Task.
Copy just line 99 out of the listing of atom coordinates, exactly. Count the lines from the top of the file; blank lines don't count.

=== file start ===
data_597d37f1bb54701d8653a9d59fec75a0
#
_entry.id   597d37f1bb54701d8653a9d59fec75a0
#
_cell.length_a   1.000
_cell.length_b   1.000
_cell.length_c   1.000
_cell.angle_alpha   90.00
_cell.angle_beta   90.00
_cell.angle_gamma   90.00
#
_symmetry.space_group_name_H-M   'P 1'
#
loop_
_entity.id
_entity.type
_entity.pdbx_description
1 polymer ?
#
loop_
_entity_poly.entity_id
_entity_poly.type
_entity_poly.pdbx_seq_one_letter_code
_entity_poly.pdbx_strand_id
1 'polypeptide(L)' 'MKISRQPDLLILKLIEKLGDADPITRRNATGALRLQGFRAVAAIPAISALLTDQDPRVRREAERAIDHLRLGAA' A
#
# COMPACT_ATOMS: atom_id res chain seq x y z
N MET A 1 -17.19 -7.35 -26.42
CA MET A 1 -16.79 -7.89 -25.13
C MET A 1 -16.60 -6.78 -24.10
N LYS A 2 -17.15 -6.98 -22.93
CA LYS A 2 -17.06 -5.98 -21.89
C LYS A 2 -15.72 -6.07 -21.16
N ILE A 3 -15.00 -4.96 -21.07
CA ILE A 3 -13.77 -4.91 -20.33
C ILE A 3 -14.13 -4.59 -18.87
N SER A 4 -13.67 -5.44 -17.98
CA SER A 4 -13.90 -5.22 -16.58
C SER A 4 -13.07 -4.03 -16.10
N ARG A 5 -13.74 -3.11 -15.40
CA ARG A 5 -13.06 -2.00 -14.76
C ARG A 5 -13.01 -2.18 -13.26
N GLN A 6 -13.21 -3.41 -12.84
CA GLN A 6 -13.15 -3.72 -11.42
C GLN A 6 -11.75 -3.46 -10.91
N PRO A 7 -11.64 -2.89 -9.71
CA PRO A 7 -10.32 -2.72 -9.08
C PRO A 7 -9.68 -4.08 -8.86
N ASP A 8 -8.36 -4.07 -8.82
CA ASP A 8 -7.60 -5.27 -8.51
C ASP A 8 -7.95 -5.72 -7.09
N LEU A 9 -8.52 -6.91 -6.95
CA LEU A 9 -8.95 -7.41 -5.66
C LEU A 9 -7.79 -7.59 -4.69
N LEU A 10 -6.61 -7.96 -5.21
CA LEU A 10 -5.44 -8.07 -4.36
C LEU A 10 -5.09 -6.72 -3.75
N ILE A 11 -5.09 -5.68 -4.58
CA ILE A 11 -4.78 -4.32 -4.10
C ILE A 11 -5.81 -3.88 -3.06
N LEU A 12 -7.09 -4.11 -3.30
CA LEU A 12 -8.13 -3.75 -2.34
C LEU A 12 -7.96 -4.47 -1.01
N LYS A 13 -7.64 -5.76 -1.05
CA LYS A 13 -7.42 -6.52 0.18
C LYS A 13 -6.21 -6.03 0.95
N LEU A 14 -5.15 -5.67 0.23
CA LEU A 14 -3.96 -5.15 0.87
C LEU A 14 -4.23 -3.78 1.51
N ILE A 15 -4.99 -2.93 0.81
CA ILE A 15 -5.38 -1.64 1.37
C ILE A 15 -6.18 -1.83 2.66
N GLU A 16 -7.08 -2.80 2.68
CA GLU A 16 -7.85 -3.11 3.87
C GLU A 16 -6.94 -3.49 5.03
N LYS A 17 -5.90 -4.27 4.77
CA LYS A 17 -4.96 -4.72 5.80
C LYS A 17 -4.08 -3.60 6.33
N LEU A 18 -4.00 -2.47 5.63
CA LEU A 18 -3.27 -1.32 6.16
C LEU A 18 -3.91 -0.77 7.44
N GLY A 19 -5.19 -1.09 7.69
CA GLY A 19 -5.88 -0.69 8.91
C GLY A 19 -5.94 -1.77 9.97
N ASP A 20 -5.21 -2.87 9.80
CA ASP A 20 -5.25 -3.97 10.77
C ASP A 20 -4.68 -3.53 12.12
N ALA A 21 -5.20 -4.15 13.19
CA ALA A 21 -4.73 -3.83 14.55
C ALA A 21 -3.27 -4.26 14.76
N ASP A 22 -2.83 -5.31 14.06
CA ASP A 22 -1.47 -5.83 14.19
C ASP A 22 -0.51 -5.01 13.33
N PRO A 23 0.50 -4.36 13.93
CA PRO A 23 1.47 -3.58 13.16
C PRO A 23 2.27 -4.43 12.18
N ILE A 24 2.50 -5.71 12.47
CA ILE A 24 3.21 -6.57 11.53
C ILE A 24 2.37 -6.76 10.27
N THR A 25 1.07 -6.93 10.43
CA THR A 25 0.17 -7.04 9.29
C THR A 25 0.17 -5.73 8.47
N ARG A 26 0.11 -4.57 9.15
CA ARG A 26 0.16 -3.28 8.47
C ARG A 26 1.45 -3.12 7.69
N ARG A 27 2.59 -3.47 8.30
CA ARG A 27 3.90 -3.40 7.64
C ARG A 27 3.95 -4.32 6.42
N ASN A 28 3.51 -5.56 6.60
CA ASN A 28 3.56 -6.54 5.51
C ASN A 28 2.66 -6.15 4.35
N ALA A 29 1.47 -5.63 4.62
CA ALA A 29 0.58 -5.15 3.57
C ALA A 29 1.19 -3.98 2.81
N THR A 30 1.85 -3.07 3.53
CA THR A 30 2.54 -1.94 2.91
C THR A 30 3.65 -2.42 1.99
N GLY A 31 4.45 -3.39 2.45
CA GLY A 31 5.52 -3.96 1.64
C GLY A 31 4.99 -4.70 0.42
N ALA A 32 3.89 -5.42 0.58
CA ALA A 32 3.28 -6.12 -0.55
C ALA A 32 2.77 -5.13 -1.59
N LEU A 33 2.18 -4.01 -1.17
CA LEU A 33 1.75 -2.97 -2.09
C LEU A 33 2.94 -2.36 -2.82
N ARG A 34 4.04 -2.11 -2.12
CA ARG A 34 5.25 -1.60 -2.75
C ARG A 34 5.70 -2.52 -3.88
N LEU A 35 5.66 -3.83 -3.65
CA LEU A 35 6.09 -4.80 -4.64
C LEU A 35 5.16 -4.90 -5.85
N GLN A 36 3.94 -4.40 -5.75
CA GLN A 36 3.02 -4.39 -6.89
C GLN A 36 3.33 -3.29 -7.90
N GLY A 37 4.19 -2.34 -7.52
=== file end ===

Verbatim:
C ILE A 24 2.37 -6.76 10.27